Every year it seems like the State of the Union address is twice as long as it was the year before, but thanks to U.C. Santa Barbara's American Presidency Project, we can see that it only seems that way.
Although modern State of the Union speeches are slightly longer than SOTUs were at the dawn of the republic, research by John T. Woolley and Gerhard Peters reveals that U.S. jefes have not grown consistently more prolix. In fact, SOTU length grows and shrinks in non-linear fashion, with only one clear pattern emerging: Along with most other forms of American literature, presidential addresses became increasingly bloated from the late 19th to the early 20th century, with William Howard Taft's average word length of 22,614 making him both the fattest and the talkiest president in American history.
Another suggestive pattern: Speech length seems to go up in times of concord, peace, and plenty, and to dwindle during times of actual national crisis. This may be analogous to C. Northcote Parkinson's [pdf] observation that admiralty staff tended to shrink during wartime. If you look at presidents who sat in office during large or long wars (Madison, Wilson, Lincoln, Franklin Roosevelt, Lyndon Johnson, George W. Bush), all gave speeches that were shorter than those of their immediate predecessors, their immediate successors, or both. In the case of Abraham Lincoln, whose Gettysburg Address retains its great power specifically because of its brevity and humble tone, that's probably not surprising. But it's still striking: James Buchanan's average word count is 14,097, Andrew Johnson's 9,551. Sandwiched between those windbags, Honest Abe manages to handle a civil war and the abolition of slavery with a speech length that averages 6,838 words.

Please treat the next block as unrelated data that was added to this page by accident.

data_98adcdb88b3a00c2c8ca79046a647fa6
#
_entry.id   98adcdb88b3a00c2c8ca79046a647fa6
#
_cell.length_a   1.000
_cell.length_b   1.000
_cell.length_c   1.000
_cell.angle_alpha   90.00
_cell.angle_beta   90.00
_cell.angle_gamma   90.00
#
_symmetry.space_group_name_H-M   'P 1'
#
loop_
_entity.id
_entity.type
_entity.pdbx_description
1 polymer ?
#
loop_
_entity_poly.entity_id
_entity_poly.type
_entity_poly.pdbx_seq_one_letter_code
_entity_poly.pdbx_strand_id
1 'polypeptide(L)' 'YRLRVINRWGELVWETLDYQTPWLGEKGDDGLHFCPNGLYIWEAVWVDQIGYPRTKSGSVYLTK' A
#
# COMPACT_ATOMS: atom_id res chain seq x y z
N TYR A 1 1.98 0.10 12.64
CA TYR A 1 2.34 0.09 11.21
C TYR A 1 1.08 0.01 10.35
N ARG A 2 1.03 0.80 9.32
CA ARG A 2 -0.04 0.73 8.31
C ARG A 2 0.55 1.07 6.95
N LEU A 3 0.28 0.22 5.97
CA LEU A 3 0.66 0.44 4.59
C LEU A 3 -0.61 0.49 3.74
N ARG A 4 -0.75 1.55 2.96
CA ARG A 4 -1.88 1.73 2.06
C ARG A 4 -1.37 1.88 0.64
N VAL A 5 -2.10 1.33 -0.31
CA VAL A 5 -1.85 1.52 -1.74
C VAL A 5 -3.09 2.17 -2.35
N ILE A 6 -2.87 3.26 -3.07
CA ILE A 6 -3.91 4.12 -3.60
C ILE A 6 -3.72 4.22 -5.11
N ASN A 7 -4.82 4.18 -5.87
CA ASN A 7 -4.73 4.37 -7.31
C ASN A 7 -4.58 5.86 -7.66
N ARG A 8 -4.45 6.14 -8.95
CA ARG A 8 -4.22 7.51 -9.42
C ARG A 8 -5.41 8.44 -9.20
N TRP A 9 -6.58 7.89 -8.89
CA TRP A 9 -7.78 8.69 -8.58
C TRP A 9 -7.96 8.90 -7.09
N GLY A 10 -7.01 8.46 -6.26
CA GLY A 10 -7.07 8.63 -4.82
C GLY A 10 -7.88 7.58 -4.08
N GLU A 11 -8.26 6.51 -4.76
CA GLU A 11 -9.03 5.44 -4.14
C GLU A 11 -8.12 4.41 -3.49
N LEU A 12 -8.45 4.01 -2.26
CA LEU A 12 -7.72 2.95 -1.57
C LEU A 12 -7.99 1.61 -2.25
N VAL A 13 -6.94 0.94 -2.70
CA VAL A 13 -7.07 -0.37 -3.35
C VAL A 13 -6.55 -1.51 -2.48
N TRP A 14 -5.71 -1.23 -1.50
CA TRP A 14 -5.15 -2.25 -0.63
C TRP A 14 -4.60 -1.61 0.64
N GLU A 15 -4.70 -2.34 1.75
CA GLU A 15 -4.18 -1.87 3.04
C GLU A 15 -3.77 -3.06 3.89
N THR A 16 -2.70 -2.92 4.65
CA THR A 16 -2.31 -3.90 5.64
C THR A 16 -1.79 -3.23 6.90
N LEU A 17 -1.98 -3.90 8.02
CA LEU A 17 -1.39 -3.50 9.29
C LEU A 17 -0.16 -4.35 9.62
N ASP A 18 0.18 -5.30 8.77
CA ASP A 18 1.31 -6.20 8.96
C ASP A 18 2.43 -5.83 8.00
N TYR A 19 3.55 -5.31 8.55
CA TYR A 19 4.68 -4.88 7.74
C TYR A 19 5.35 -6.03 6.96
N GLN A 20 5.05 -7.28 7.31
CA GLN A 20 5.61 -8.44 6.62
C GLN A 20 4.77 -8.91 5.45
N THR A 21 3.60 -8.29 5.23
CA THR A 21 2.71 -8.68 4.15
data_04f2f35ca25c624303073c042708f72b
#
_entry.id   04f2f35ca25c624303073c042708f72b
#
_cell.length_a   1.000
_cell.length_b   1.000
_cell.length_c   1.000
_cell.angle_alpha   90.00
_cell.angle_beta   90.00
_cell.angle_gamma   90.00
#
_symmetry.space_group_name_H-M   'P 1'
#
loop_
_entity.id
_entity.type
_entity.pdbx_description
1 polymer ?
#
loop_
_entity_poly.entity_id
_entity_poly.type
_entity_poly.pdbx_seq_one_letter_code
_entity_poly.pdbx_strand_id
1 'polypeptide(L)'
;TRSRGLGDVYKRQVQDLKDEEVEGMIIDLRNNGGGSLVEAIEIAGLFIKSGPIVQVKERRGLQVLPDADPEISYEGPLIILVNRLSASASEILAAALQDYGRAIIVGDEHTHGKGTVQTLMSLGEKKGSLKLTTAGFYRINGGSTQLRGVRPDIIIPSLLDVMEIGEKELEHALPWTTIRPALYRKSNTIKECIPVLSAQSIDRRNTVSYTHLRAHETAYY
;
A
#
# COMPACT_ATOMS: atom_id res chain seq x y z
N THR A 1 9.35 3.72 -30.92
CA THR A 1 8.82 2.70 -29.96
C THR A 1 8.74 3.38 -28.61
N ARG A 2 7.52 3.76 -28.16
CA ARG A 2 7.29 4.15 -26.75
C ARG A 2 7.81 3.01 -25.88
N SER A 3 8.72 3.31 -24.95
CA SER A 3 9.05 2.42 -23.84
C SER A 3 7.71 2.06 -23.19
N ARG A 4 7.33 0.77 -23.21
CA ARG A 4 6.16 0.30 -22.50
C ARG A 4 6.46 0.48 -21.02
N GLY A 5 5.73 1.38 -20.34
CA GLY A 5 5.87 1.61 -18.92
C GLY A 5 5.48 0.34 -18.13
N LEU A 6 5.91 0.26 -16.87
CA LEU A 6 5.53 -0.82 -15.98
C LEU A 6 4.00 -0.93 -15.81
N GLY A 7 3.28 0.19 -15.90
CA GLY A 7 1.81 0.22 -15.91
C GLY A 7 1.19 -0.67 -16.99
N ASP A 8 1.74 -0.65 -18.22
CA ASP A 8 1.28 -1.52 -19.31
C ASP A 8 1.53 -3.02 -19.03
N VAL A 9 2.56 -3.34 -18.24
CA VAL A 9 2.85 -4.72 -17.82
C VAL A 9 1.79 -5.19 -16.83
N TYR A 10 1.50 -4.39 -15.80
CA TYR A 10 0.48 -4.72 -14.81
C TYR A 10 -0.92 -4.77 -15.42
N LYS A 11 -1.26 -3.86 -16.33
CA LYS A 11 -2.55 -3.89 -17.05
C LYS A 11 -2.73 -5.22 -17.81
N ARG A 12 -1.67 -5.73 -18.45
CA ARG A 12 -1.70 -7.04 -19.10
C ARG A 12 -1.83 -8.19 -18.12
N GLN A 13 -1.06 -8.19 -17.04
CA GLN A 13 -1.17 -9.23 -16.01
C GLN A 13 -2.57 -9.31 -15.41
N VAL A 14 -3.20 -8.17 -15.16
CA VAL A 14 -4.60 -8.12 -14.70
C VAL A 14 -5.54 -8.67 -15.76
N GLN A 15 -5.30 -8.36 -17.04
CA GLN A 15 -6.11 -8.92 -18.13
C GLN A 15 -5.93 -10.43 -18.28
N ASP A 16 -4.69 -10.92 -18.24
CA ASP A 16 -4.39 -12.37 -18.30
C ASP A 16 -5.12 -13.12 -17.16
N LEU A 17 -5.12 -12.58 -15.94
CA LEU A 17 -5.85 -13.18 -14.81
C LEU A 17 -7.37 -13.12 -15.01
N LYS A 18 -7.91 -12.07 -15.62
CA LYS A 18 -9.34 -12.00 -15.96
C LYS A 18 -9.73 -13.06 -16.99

Still, blather remains a concern. Barack Obama doesn't just seem like the most long-winded president since Bill Clinton—he actually is. And the two of them are the wordiest chiefs since our 30th, the inaptly named "Silent" Cal Coolidge.
Obama is even more alarming in specific subject areas. On education, Obama rambled on last night for more than 1,500 words, taking the hapless audience literally into outer space (with a potted history of post-Sputnik federal school funding) and through long parables about model schools and what our allies in South Korea are up to.
That's longer than George Washington's entire first State of the Union speech. As it happens, our wooden-dentured founding father also touched on schooling, with a wonderfully brief and on-point description of the public purposes of education:
To the security of a free constitution it contributes in various ways—by convincing those who are intrusted with the public administration that every valuable end of government is best answered by the enlightened confidence of the people, and by teaching the people themselves to know and to value their own rights; to discern and provide against invasions of them; to distinguish between oppression and the necessary exercise of lawful authority; between burthens proceeding from a disregard to their convenience and those resulting from the inevitable exigencies of society; to discriminate the spirit of liberty from that of licentiousness—cherishing the first, avoiding the last—and uniting a speedy but temperate vigilance against encroachments, with an inviolable respect to the laws.
It's the end of January, and the State of the Union is done for another year. But as Santa gets to work on next year's toys, it's not too early for Obama to start working on making the 2012 speech shorter.